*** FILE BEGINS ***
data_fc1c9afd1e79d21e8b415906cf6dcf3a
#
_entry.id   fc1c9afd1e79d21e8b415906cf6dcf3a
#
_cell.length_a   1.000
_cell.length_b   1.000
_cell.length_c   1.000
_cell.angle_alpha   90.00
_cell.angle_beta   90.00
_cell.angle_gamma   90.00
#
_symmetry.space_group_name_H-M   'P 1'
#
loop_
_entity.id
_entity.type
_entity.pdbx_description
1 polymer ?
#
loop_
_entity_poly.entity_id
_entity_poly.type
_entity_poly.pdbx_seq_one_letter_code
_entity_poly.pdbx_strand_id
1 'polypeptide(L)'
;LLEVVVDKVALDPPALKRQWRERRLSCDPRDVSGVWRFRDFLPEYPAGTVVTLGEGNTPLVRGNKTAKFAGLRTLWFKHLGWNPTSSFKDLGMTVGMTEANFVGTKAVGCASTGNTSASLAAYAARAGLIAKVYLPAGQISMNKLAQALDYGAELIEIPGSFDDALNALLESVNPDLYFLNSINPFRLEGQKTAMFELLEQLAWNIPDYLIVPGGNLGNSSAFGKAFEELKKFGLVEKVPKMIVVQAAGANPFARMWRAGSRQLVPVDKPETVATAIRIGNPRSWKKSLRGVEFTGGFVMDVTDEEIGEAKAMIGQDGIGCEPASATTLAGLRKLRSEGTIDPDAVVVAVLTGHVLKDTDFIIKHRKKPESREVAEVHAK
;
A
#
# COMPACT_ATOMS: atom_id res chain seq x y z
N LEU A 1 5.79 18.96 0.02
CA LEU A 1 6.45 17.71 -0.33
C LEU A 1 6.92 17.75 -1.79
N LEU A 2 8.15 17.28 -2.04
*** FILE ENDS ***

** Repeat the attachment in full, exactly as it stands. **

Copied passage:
data_fc1c9afd1e79d21e8b415906cf6dcf3a
#
_entry.id   fc1c9afd1e79d21e8b415906cf6dcf3a
#
_cell.length_a   1.000
_cell.length_b   1.000
_cell.length_c   1.000
_cell.angle_alpha   90.00
_cell.angle_beta   90.00
_cell.angle_gamma   90.00
#
_symmetry.space_group_name_H-M   'P 1'
#
loop_
_entity.id
_entity.type
_entity.pdbx_description
1 polymer ?
#
loop_
_entity_poly.entity_id
_entity_poly.type
_entity_poly.pdbx_seq_one_letter_code
_entity_poly.pdbx_strand_id
1 'polypeptide(L)'
;LLEVVVDKVALDPPALKRQWRERRLSCDPRDVSGVWRFRDFLPEYPAGTVVTLGEGNTPLVRGNKTAKFAGLRTLWFKHLGWNPTSSFKDLGMTVGMTEANFVGTKAVGCASTGNTSASLAAYAARAGLIAKVYLPAGQISMNKLAQALDYGAELIEIPGSFDDALNALLESVNPDLYFLNSINPFRLEGQKTAMFELLEQLAWNIPDYLIVPGGNLGNSSAFGKAFEELKKFGLVEKVPKMIVVQAAGANPFARMWRAGSRQLVPVDKPETVATAIRIGNPRSWKKSLRGVEFTGGFVMDVTDEEIGEAKAMIGQDGIGCEPASATTLAGLRKLRSEGTIDPDAVVVAVLTGHVLKDTDFIIKHRKKPESREVAEVHAK
;
A
#
# COMPACT_ATOMS: atom_id res chain seq x y z
N LEU A 1 5.79 18.96 0.02
CA LEU A 1 6.45 17.71 -0.33
C LEU A 1 6.92 17.75 -1.79
N LEU A 2 8.15 17.28 -2.04